Promising start for Schuler automatic blanking press
by Hans Diederichs
At its site in Woldegk near Neubrandenburg, Germany, Lang Metallwaren produces stamped and deep-drawn parts in small and large series for customers such as BMW, Valeo and Webasto. As the products are becoming increasingly complex, the automotive supplier needs longer dies for the increasing number of forming steps – and therefore a press with a larger clamping surface. Since the beginning of this year, a Schuler MC 400 automatic blanking press with a table size of 3,000 to 1,400 millimeters has been in operation there in newly built hall.
And the start has been very promising: “For many parts we now achieve significantly higher output rates on the Schuler automatic blanking press,” reports Plant Manager Jörg Monsig. Although the products made of stainless steel and other heat-resistant metals are relatively small with an average size of 100 to 200 millimeters, they combine an increasing number of functions in line with customer requirements.
Lang Metallwaren's existing machine park also includes a 160 ton and a 250 ton press from another manufacturer. Compared to them, set-up on the Schuler machine from die to coil is also faster, says Monsig: “The coil loading chair simply saves time.” Thanks to a touch-sensitive monitor with a diagonal of 18.5 inches, the system can be operated intuitively and easily, allowing employees to familiarize themselves with the machine in a very short time. Monsig is also very satisfied with the progress of the project: “It worked out perfectly.” Only because of site-specific conditions for the foundation, the schedule has been thrown back by some time before the project started.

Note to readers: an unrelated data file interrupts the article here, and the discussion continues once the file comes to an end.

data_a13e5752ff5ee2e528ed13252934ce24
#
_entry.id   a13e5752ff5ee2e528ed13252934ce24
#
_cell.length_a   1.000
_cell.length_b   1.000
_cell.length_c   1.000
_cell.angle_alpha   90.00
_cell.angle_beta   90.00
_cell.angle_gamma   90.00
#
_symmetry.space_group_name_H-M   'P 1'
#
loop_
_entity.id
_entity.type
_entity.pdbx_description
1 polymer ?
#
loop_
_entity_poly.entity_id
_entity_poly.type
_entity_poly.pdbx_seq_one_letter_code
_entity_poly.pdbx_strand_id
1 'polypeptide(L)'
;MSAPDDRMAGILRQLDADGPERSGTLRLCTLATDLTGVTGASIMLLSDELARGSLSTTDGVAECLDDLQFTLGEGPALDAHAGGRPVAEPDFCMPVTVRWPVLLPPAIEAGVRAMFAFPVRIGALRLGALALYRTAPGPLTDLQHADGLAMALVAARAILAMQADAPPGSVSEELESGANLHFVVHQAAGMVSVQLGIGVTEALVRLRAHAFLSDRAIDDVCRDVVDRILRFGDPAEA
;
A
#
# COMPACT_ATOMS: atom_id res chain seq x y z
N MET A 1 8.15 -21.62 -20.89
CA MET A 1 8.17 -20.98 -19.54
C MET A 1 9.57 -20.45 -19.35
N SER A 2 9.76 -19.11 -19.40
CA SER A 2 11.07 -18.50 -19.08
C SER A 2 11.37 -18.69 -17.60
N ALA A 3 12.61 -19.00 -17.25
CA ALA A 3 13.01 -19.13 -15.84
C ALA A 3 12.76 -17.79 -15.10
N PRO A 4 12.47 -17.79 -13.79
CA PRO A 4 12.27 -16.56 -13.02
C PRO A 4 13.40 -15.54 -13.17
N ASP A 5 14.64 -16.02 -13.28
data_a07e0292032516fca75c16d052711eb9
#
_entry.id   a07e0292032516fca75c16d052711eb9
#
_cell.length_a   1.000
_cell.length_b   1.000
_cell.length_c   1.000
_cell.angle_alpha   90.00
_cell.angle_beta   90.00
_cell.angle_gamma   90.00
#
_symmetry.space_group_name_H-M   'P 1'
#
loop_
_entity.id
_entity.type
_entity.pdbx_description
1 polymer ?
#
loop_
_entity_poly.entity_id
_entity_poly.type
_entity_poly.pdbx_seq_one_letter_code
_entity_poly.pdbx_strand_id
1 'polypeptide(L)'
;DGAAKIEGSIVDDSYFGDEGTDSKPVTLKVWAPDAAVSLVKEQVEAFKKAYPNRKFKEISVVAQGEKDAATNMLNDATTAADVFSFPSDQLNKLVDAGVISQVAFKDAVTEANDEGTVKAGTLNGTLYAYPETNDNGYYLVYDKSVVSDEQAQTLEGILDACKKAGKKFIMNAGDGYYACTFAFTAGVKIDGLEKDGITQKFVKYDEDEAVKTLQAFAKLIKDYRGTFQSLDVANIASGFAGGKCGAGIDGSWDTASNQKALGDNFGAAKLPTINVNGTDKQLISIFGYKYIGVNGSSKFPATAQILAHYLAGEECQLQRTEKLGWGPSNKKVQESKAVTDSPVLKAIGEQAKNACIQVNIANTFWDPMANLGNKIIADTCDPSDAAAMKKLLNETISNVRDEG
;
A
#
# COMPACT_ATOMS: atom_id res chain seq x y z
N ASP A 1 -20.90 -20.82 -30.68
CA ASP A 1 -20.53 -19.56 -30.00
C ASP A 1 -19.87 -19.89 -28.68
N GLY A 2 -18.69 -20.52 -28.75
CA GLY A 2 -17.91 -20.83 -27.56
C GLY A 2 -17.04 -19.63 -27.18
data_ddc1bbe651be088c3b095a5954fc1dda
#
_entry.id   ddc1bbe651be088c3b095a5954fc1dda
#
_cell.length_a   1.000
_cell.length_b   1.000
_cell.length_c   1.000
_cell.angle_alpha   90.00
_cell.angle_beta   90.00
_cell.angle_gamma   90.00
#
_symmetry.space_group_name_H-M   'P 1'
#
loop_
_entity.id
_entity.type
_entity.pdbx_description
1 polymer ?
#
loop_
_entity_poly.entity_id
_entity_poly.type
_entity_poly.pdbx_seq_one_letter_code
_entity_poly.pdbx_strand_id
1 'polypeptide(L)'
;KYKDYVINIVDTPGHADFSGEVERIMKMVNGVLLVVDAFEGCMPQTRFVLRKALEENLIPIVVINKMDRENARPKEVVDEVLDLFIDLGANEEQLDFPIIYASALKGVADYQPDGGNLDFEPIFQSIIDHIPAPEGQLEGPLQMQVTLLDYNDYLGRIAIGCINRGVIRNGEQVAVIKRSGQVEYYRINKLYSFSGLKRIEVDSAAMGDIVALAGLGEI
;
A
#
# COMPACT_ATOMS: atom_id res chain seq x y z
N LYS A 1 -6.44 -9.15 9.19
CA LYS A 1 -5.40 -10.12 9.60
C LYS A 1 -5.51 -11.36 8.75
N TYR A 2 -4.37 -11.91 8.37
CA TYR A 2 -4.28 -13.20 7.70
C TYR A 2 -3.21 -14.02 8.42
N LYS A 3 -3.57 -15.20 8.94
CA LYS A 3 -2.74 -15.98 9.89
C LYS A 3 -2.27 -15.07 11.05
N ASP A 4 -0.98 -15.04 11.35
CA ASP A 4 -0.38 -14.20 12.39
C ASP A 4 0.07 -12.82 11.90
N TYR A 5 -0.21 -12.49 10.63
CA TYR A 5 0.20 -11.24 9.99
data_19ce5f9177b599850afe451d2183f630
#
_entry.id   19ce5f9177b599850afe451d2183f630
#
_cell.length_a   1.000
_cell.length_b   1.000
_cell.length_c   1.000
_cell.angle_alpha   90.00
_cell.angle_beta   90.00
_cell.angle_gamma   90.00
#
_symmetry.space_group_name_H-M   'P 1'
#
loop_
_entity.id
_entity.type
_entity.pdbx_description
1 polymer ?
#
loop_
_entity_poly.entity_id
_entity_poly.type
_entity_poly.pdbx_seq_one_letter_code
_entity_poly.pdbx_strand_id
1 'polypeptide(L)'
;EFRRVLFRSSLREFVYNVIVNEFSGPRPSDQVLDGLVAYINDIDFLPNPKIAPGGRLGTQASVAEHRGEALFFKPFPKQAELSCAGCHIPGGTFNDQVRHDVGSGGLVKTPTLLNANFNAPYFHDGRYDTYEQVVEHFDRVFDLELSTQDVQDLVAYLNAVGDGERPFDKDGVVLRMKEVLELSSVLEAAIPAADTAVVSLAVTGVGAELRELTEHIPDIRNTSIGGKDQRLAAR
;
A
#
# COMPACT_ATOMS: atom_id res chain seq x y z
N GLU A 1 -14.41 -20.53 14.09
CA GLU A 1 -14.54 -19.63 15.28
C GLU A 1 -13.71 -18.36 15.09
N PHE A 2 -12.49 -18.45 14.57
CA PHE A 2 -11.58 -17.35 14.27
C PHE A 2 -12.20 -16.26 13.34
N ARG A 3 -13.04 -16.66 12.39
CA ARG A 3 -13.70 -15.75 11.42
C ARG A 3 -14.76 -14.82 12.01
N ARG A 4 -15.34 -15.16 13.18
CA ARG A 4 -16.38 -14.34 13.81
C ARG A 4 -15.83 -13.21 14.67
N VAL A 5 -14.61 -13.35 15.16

With automation by robots and other acquisitions, the plant manager has gradually made the site fit for the future in recent years. For Monsig, Schuler's automatic blanking press represents a further investment in the company's competitiveness: “We already have initial orders for the new press until the end of the year, and naturally we hope that this will lead to many more”.
Source and photo: Schuler AG